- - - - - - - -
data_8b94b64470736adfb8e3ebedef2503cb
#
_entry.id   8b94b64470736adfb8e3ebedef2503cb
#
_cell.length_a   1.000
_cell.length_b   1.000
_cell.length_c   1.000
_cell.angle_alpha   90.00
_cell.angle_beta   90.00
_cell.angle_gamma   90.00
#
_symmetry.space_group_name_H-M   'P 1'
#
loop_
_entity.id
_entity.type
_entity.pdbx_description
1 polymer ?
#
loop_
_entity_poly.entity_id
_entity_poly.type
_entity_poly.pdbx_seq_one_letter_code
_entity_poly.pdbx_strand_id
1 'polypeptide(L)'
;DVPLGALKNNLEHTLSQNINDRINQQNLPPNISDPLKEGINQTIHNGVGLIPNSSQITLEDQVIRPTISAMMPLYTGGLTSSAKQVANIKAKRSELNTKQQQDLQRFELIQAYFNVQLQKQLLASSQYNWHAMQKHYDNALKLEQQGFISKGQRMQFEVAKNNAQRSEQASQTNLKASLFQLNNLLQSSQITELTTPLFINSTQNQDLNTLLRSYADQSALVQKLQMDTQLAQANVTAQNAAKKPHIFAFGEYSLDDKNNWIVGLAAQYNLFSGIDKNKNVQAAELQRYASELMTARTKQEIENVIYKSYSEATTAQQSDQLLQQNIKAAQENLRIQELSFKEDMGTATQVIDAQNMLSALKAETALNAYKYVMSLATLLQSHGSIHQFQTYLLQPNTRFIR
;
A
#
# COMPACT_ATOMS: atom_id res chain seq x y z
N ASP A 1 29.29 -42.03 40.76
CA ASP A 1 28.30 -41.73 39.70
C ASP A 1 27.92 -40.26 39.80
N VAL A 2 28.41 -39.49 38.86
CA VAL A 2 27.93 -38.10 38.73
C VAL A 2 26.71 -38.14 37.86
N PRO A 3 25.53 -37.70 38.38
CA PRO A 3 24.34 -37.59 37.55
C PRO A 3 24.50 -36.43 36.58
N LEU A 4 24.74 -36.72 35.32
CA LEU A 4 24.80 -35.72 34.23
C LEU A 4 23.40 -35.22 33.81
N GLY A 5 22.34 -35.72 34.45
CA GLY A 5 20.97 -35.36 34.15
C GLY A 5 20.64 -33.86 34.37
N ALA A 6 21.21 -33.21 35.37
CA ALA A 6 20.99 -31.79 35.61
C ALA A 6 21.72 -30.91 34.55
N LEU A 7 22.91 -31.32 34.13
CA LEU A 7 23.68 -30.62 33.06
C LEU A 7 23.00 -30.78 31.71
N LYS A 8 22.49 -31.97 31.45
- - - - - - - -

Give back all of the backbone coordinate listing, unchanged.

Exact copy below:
data_8b94b64470736adfb8e3ebedef2503cb
#
_entry.id   8b94b64470736adfb8e3ebedef2503cb
#
_cell.length_a   1.000
_cell.length_b   1.000
_cell.length_c   1.000
_cell.angle_alpha   90.00
_cell.angle_beta   90.00
_cell.angle_gamma   90.00
#
_symmetry.space_group_name_H-M   'P 1'
#
loop_
_entity.id
_entity.type
_entity.pdbx_description
1 polymer ?
#
loop_
_entity_poly.entity_id
_entity_poly.type
_entity_poly.pdbx_seq_one_letter_code
_entity_poly.pdbx_strand_id
1 'polypeptide(L)'
;DVPLGALKNNLEHTLSQNINDRINQQNLPPNISDPLKEGINQTIHNGVGLIPNSSQITLEDQVIRPTISAMMPLYTGGLTSSAKQVANIKAKRSELNTKQQQDLQRFELIQAYFNVQLQKQLLASSQYNWHAMQKHYDNALKLEQQGFISKGQRMQFEVAKNNAQRSEQASQTNLKASLFQLNNLLQSSQITELTTPLFINSTQNQDLNTLLRSYADQSALVQKLQMDTQLAQANVTAQNAAKKPHIFAFGEYSLDDKNNWIVGLAAQYNLFSGIDKNKNVQAAELQRYASELMTARTKQEIENVIYKSYSEATTAQQSDQLLQQNIKAAQENLRIQELSFKEDMGTATQVIDAQNMLSALKAETALNAYKYVMSLATLLQSHGSIHQFQTYLLQPNTRFIR
;
A
#
# COMPACT_ATOMS: atom_id res chain seq x y z
N ASP A 1 29.29 -42.03 40.76
CA ASP A 1 28.30 -41.73 39.70
C ASP A 1 27.92 -40.26 39.80
N VAL A 2 28.41 -39.49 38.86
CA VAL A 2 27.93 -38.10 38.73
C VAL A 2 26.71 -38.14 37.86
N PRO A 3 25.53 -37.70 38.38
CA PRO A 3 24.34 -37.59 37.55
C PRO A 3 24.50 -36.43 36.58
N LEU A 4 24.74 -36.72 35.32
CA LEU A 4 24.80 -35.72 34.23
C LEU A 4 23.40 -35.22 33.81
N GLY A 5 22.34 -35.72 34.45
CA GLY A 5 20.97 -35.36 34.15
C GLY A 5 20.64 -33.86 34.37
N ALA A 6 21.21 -33.21 35.37
CA ALA A 6 20.99 -31.79 35.61
C ALA A 6 21.72 -30.91 34.55
N LEU A 7 22.91 -31.32 34.13
CA LEU A 7 23.68 -30.62 33.06
C LEU A 7 23.00 -30.78 31.71
N LYS A 8 22.49 -31.97 31.45